Thursday, January 17, 2013

Yorke and Norton


The Melbourne firm of Messrs. Yorke and Norton at “87 Collins-street east” was evidently far more than a manufacturer of picture frames. According to various advertisements in the Argus newspaper, commencing in January 1855, “Ladies needlework [was] carefully and elegantly mounted”; “Furniture repaired, carpets, curtains, rollers, [and] blinds made to order.” They were also “House-decorators, Upholsterers, Cabinet-makers, Undertakers [presumably of work, not funerals―although it is certainly a strange coincidence that Paxton and Allan, undertakers, the conventional sort, were located at 86 Collins-street east], Painters, &c.” And alongside the trade in picture frames “of every description manufactured to order,” Yorke and Norton dealt in pictures too, many thousands of them: “Pictures.―Five Thousand Sporting, Hunting, Steeplechasing, &c., framed or otherwise,” almost certainly cheap reproductive prints and engravings. The partnership appears to have lasted for about a year. In January 1856, Mr. Norton moved into new premises at 88 Collins-street, and Mr. Yorke to 227 Elizabeth Street. Thenceforth, they advertised separately with slight but nevertheless telling shifts in emphasis. On May 1, 1858, for example, we find the following notices in the same column on page 7 of that day’s Argus:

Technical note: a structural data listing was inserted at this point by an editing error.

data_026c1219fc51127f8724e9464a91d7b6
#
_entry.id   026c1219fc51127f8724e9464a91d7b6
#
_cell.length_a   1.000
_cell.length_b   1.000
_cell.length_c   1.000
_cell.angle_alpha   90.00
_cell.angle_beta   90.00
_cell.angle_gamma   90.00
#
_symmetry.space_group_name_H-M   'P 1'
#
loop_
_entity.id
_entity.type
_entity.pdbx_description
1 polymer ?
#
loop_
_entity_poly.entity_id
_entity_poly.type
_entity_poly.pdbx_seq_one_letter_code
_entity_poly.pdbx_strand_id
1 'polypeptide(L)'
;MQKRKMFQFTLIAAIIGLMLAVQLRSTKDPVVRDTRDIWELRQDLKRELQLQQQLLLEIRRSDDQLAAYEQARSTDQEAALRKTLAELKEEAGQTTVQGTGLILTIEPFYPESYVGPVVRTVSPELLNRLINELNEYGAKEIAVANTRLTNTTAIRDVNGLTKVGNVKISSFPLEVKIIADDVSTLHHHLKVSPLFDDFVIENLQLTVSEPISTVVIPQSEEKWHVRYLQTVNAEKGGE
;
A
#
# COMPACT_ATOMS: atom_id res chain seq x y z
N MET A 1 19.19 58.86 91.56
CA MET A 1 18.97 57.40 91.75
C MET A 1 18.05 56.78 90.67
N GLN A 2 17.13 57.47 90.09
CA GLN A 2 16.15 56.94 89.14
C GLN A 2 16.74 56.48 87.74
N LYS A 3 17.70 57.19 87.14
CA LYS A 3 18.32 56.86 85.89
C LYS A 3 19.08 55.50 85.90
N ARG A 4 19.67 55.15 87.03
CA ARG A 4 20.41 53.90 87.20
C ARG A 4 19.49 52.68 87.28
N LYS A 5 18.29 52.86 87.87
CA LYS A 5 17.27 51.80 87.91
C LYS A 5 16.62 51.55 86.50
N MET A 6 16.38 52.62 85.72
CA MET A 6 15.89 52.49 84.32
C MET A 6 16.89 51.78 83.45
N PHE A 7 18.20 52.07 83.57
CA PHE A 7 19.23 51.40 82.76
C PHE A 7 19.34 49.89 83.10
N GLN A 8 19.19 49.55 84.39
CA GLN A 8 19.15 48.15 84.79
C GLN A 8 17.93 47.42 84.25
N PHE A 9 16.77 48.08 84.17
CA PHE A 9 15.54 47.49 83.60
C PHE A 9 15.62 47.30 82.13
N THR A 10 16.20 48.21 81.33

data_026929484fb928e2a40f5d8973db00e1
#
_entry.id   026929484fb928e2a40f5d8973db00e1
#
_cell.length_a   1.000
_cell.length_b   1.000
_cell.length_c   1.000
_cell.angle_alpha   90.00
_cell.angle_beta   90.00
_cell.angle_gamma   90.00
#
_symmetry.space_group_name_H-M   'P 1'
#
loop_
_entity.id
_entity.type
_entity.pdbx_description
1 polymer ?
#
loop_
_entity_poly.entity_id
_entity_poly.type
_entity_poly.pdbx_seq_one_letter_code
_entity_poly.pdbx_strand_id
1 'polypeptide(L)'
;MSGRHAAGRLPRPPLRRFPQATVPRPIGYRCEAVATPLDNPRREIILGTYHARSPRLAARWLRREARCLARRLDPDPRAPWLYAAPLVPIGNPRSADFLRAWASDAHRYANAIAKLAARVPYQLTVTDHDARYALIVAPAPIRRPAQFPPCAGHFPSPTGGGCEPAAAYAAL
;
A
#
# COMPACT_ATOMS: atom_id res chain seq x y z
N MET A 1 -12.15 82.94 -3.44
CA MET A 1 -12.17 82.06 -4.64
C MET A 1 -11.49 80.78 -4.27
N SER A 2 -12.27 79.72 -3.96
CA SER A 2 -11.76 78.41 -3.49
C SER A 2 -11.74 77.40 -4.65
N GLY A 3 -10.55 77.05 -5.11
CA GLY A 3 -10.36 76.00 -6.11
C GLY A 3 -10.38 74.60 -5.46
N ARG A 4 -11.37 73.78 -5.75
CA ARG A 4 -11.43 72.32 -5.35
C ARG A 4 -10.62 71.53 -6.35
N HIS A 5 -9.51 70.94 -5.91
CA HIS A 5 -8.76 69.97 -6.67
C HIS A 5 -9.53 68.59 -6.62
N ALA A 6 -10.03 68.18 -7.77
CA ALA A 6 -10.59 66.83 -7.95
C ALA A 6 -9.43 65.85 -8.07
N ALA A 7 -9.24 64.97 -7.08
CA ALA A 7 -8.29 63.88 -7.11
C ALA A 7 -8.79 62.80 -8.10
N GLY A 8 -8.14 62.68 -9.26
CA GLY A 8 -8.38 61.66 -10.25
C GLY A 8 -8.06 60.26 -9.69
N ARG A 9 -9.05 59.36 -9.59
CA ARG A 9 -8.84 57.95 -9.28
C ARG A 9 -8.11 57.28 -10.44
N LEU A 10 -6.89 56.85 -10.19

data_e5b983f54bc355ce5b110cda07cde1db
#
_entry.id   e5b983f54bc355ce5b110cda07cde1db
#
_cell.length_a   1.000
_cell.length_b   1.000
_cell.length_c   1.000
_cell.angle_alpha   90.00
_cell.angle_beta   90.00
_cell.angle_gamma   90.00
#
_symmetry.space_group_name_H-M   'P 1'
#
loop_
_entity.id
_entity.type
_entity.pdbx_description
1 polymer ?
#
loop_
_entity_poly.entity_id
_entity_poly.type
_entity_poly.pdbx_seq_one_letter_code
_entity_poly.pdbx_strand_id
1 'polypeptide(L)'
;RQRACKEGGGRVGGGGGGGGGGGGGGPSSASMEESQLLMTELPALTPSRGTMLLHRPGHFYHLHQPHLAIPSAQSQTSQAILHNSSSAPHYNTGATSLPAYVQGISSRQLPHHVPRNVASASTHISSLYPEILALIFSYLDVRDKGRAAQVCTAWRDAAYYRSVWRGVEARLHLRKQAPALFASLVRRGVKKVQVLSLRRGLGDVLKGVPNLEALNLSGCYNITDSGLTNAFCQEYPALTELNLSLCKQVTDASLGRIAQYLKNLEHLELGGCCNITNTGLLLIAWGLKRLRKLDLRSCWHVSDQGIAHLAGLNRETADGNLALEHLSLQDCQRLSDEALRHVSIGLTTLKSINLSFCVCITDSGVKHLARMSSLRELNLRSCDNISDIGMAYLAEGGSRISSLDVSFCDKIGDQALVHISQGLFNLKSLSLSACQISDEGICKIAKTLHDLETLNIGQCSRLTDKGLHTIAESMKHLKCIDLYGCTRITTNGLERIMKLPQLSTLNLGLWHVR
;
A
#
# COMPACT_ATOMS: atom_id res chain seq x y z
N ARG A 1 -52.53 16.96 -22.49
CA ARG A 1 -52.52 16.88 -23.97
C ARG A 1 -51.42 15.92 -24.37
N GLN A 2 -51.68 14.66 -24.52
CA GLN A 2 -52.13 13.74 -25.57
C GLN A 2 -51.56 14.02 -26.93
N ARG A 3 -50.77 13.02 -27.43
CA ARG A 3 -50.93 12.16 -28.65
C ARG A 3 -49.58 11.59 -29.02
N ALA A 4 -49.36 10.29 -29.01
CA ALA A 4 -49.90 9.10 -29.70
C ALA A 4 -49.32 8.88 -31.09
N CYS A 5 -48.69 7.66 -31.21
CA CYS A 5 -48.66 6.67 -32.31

Picture-frame manufactory…Norton, gilder, decorator, printseller, &c. Paintings restored. Frames regilt.

Picture frames, Maple, Rosewood, Gold &c. manufactured by Charles Yorke…Trade supplied.

A little earlier Mr. Yorke posted separate advertisements for “a lad for a market gardener” and “an Agricultural labourer,” though by the end of the year he was seeking “a paperhanger” and “a smart lad.” Perhaps Mr. Yorke had one foot in home décor and the other in fresh vegetables; certainly Mr. Norton’s focus was more squarely upon the traditional spread of the mixed picture-dealing and frame-making business, with the nowadays rather sinister autre corde à son arc of “restoration.” Perhaps this contrast lay behind the dissolution of their shortlived partnership towards the end of 1855.

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